The client may believe that the enquiry is routine and that HMRC are not interested in the one or two areas where there may be tax exposure. Avoiding dealing with it could mean the issue goes away whilst not dealing with it could result in substantially higher penalties.
The key is preparation – an adviser needs to consider all potential aspects almost to the extent of simulating the situation of the client having tax irregularities. This exercise will allow an adviser to examine the possible outcomes and prepare responses. It will also permit the adviser to have a direct communication with the client and invariably protect their own position from claims that “my adviser failed to consider”.
Would you want a chatterbox to speak with HMRC? Under pressure would you feel inclined to provide more information about the circumstances even where further investigation into the facts is required? If you have not prepared for the meeting or do not understand why HMRC have a particular line of enquiry, you could inadvertently release information or share a view, which could later be detrimental or incorrect. Where explanations are desired although a response cannot be provided accurately and concisely, it is better to defer the explanation until the area of interest is fully reviewed.
This situation can often arise where a client attends a meeting and is answering questions. An adviser may feel it improper or difficult to interrupt a line of questions to defer the answer. An adviser should establish a protocol with the client ahead of a meeting whereby the adviser is able to fully control responses to HMRC. This is achieved by simulating a meeting with HMRC and guiding the client to always refer (either by eye contact or verbally as appropriate) to the adviser.
If during a meeting a technical analysis is going to ensue, a client and adviser should be fully aware of the arguments for and against. Again preparation is the key. If HMRC start a technical discussion in the meeting, an adviser needs to ensure they are aware of the primary evidence that supports their position and present it robustly or defer the discussion until a full review has been undertaken.
By way of illustration, during a historic managed service company case, a third party made representations that certain entities were legally unconnected as well as stating that contractual arrangements supported a self-employed status. HMRC took on board these comments whilst discussions continued along another route. After a while the Inspector revisited the two points, first presenting information that financially connected the entities and secondly asking for commentary at the meeting on a contract that was passed across the table.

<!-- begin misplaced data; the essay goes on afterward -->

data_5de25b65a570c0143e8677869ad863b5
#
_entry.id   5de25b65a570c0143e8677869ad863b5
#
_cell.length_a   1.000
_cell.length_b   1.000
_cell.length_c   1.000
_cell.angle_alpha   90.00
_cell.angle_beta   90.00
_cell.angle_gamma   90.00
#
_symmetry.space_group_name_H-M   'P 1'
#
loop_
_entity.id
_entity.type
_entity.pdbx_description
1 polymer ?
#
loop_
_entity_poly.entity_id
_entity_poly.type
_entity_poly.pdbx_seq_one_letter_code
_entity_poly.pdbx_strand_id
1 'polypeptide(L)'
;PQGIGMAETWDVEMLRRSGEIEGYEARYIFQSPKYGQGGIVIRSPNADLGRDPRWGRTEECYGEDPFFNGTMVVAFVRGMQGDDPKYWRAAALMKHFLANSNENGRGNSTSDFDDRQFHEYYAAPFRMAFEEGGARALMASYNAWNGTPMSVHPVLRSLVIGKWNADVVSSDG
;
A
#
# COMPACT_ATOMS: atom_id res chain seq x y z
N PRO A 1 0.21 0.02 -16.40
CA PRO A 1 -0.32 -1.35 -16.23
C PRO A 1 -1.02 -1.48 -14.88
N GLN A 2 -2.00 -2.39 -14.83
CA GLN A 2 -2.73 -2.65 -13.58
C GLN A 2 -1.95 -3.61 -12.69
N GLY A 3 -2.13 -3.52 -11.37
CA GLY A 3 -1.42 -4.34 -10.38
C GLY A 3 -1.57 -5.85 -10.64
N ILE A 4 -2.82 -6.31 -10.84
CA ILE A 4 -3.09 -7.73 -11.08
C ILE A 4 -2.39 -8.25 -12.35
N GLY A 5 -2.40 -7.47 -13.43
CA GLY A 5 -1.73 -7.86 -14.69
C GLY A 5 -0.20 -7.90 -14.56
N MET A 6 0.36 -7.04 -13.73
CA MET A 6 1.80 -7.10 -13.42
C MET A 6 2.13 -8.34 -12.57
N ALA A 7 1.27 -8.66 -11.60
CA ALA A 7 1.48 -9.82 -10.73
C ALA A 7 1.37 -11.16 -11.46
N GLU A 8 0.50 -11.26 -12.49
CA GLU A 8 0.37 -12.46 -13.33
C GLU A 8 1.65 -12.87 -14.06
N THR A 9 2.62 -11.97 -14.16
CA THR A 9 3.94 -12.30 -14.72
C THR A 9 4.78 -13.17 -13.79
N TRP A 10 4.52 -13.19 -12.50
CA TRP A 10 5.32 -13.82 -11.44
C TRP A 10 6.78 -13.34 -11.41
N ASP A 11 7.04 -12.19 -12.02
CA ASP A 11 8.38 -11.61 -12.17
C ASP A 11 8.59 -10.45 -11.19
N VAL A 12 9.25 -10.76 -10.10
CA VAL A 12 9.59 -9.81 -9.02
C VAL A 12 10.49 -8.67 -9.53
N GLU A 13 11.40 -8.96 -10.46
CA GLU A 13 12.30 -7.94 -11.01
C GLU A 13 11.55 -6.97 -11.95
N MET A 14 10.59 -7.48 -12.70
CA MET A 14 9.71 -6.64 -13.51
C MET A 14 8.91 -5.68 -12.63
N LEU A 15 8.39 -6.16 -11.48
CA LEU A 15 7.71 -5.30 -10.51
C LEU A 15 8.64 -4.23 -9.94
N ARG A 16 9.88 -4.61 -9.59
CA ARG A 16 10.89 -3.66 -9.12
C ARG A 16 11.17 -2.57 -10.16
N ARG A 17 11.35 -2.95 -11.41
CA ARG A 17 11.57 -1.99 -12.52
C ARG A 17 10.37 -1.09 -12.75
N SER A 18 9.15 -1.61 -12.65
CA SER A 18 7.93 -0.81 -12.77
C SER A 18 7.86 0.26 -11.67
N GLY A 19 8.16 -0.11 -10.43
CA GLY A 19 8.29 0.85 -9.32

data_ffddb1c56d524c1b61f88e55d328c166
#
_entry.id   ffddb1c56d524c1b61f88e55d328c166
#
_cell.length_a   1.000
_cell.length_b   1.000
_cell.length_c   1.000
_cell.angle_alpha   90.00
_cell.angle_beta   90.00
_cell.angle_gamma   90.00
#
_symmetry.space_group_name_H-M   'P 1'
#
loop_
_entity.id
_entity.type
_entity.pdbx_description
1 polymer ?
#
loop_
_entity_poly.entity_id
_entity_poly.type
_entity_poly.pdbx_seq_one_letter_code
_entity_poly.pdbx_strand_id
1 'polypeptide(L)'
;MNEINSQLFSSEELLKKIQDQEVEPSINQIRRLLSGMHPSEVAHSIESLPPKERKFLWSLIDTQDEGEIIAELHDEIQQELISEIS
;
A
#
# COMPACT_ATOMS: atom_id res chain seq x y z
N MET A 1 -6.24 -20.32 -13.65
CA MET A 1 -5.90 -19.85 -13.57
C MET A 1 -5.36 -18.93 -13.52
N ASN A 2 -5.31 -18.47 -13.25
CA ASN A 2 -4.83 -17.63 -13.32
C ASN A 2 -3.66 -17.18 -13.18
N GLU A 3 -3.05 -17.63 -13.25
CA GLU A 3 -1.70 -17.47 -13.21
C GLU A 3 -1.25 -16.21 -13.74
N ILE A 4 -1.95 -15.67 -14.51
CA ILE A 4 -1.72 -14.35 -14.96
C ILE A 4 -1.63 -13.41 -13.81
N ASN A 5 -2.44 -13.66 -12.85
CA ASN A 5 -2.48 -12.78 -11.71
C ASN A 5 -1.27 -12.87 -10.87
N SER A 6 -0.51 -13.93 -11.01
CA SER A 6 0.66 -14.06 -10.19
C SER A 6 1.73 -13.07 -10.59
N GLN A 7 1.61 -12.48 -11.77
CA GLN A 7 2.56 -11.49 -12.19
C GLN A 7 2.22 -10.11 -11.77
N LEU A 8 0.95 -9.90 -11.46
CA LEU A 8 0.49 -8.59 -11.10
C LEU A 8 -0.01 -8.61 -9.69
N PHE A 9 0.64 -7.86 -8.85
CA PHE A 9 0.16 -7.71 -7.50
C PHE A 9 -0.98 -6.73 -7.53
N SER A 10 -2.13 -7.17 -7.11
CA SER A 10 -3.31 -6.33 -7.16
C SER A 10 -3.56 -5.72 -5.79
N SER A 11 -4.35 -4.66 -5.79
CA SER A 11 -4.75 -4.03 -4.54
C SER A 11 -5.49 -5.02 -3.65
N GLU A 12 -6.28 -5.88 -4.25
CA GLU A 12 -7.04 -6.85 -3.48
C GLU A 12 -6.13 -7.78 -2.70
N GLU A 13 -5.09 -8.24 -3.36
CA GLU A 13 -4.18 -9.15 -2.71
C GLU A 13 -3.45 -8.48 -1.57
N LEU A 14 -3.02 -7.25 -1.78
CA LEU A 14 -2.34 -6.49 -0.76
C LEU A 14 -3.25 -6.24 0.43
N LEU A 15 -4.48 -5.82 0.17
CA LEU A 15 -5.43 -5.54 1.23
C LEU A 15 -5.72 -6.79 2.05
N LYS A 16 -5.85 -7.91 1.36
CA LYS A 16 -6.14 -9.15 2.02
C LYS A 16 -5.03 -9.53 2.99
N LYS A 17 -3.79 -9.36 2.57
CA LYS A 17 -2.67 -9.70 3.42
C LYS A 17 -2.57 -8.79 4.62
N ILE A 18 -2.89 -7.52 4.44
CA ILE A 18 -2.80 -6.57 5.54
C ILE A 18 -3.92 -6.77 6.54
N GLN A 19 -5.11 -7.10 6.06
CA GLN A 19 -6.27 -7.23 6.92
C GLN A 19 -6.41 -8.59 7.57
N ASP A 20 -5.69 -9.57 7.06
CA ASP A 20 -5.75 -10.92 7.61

The evidence provided by HMRC, which was obtained under two separate “routine” VAT inspections, somewhat challenged the third parties representations making it very difficult to refute the challenge. The inspector would have at this point concluded he was correct and persuading someone to a new viewpoint in these circumstances is more difficult.
Had we been involved at this stage, we would have reviewed arrangements and financial transactions ahead of the meeting. As it turned out, the contract that HMRC chose to present was one of a handful, whereas others were very much different. The financial connection was vastly more complicated and involved an offshore structure so HMRC’s representations at the meeting were a key direction to considering the overall position and more importantly, which entity could be regarded as a managed service company promoter. The negotiations upon receiving this knowledge concentrated on whether an entity was a promoter, the application of debt transfer provisions and more interestingly whether the host employer rules prevented the application of the managed service company legislation. The technical arguments created a situation where it was commercially appropriate to consider a compromised settlement.
We recently took over the handling of an enquiry where the client had drafted responses to HMRC and the accountant had sent them out with little consideration to the consequences. The client argued that interest was paid. The inspector therefore sought tax at source. The client changed tack and argued interest was not actually paid.
The client also contended that a deduction should be allowed against profits for legal expenses in establishing a new entity. The inspector challenged this point and the client accepted the challenge. The invoice for the expenses clearly related to advice and was not a capital expense of establishing an entity – the client had assumed what the expense was in relation to without checking. Enquiries escalated with the most likely reason being that the inspector could not rely on the books and records or the treatment of entries.
To finish this guide, we refer to one of our favourite stories. The client had suffered a long standing enquiry into his personal and business affairs. Neither he nor his accountant could understand why the inspector kept pursuing their line of enquiries. The client did wonder whether a lady he had an affair with was related due to a common surname although we doubt that was a factor. The accountant had sent all primary records in a box to HMRC and the inspector would regularly find something with which to ask more questions – these couldn’t be answered properly since the accountant didn’t keep a copy of the records. Anyway, the client with increasing frustration tore off his shirt and threw it at the inspector across the table proclaiming “You may as well have the shirt off my back!” This was followed with a sharp exit by all parties.
HMRC deserve to be treated with respect and whilst at times matters may be frustrating there are processes in place to deal with these, for example mediation (our managing partner is an accredited mediator). Clients and advisers should maintain composure.